Collaborative post – may contain affiliate links
Any business owner knows the importance of training. In some cases, even just the fact that you offer training could help you appeal to quality applicants. Even once you have the best team onboard, making sure that they’re well versed can increase both their satisfaction and that of your customers. But, is extensive training always a good thing?
Training courses cost in time and money, and those are two commodities which no business can take chances with. Of course, some training is always going to be unavoidable. Sometimes, though, business owners embark on training which may not be necessary. This can lead to both knowledge and money going to waste. The question is, how do you know when this is likely to be the case?
There isn’t a regular use for the knowledge
Before offering expensive training, consider how often your team will use that knowledge. After all, there’s little point in embarking on training which won’t often be necessary. You may even find that your team forgets everything they learnt by the time that knowledge becomes applicable. If you’re training your team in something like programming which will only come in handy during disaster recovery, for instance, you may end up throwing money away. That’s not to say you can do away with essential knowledge like this, but you may find that it’s more cost effective to outsource with companies like Pointivity who specialize in this are and already have the necessary know-how. That way, you can save on wasted training costs, and focus instead on IT issues your team is liable to face daily.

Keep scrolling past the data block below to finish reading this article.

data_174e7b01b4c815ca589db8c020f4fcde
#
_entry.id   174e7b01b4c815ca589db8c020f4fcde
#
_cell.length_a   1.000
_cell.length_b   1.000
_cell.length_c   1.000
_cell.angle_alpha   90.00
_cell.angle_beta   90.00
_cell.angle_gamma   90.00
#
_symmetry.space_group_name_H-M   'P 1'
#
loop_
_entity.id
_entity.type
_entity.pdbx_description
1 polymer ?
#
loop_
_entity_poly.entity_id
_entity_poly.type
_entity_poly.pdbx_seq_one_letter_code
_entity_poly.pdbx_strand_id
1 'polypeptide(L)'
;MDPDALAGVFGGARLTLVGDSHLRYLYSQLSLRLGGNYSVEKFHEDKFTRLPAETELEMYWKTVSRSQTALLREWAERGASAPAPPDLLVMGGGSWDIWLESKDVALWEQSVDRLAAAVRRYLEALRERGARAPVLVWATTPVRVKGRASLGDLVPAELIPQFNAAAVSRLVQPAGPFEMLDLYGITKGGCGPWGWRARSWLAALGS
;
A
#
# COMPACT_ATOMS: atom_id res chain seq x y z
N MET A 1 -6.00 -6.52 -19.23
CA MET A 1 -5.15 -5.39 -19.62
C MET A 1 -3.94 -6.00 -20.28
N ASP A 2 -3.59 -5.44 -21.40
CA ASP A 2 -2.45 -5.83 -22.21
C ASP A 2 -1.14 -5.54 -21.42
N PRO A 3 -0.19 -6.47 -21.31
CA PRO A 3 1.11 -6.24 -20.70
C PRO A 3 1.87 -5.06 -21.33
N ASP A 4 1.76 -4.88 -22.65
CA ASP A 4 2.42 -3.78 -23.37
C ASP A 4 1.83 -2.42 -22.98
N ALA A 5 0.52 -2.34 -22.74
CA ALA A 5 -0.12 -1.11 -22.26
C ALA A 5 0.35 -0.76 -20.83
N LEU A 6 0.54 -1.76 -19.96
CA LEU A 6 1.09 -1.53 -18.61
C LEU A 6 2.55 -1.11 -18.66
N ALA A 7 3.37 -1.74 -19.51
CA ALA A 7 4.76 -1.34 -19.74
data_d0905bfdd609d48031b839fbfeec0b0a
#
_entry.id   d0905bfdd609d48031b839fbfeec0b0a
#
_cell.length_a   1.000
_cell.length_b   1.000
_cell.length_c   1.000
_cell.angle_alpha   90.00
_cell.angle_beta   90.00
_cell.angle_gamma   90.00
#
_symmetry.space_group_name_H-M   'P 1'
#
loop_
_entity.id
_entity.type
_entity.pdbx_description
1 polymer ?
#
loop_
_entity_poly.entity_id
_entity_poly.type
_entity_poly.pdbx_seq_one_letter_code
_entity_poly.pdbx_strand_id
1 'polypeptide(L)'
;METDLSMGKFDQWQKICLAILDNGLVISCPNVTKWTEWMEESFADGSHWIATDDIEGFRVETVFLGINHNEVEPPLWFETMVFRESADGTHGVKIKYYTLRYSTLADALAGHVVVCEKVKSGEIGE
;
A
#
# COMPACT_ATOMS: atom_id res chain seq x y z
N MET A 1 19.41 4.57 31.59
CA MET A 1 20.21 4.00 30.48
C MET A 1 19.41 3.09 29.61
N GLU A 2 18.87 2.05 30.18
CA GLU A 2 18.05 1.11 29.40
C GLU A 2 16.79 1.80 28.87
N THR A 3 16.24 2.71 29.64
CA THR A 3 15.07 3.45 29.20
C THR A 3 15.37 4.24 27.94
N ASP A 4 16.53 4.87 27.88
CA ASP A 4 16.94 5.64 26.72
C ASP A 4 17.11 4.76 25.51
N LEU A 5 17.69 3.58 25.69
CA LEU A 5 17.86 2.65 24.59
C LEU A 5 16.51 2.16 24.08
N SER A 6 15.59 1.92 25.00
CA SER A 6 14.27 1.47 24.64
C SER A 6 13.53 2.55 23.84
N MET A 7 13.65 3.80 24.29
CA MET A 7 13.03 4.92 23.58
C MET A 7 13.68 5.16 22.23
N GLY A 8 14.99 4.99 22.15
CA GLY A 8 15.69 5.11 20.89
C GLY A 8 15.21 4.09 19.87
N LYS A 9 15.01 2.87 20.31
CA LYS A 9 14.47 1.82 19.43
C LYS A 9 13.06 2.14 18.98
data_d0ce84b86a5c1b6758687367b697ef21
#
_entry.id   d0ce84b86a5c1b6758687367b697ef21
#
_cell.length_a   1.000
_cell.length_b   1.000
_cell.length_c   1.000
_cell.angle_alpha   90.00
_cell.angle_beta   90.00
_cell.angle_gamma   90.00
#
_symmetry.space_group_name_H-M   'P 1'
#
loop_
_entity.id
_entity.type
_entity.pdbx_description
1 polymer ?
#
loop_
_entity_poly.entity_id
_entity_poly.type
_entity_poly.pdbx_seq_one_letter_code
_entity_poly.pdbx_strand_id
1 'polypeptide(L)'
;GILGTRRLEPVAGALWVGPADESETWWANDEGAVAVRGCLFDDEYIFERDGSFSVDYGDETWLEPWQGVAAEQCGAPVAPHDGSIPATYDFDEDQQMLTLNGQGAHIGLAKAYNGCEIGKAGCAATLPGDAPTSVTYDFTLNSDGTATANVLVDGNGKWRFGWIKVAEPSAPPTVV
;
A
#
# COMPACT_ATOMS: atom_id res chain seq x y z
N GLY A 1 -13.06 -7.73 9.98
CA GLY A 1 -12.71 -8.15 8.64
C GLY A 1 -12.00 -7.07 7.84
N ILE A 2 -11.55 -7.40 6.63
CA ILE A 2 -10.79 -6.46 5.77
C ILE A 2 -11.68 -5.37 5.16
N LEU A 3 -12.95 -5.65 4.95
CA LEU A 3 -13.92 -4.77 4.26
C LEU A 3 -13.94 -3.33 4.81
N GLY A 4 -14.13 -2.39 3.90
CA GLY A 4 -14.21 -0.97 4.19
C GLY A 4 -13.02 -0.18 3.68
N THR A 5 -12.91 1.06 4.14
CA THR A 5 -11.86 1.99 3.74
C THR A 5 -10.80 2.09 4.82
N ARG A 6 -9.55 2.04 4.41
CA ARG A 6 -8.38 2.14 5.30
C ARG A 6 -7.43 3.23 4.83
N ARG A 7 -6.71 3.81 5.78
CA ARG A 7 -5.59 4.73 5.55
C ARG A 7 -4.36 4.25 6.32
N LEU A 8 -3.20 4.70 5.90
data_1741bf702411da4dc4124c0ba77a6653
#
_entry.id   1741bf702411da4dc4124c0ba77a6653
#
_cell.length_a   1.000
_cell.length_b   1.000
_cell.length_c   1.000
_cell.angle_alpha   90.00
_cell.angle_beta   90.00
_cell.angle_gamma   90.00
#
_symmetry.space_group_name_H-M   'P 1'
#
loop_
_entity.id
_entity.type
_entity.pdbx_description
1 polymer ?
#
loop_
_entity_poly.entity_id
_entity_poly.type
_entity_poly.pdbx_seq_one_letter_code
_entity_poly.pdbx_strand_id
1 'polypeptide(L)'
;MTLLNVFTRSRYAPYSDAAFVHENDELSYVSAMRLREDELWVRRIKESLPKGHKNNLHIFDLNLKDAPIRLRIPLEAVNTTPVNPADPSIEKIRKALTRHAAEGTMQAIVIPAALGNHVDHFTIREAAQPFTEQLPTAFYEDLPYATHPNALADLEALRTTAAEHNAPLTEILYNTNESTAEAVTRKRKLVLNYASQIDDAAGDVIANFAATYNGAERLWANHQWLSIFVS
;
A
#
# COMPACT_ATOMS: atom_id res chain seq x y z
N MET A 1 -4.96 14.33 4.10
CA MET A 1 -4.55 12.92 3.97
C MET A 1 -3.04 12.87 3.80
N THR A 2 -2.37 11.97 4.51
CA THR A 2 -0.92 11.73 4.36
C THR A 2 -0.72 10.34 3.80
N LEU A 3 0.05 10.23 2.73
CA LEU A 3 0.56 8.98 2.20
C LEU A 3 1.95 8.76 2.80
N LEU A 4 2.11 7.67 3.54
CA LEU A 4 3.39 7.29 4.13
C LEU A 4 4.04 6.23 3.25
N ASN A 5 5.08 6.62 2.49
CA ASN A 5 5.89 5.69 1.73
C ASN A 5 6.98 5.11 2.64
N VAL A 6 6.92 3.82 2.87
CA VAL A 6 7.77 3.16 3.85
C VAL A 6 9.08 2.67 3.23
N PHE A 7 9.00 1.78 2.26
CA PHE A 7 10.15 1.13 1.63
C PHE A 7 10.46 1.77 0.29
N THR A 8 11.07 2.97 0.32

Costs outweigh benefits
As profits always matter, it’s also important to consider whether training costs outweigh any benefits. The last thing you want to do is to spend on training which doesn’t increase your income. Again, something like IT repairs is an excellent example of this, as are courses in programs which will soon be obsolete. Again, outsourcing can often be a cheap alternative. You may also want to use this excuse to eliminate outdated programs and methods, rather than losing profits on training here.
Downtime stands to do damage
For the most part, training means downtime. That’s because employers tend to train entire teams at once. In some cases, it is fair to say that this team-wide training is entirely necessary. But, before signing everyone up, it’s worth considering how much damage that downtime could do. Think about how long you’d all be out of the office, and how much profit you stand to lose by doing so. When you add that to the cost of the training itself, you may find that downtime does too much damage to deal with. In this instance, it may be worth keeping certain training within select areas of your team. By training just a few staff members on your new security software, for instance, you could reduce downtime altogether while still ensuring that there’s someone onboard who can deal with questions and problems whenever necessary.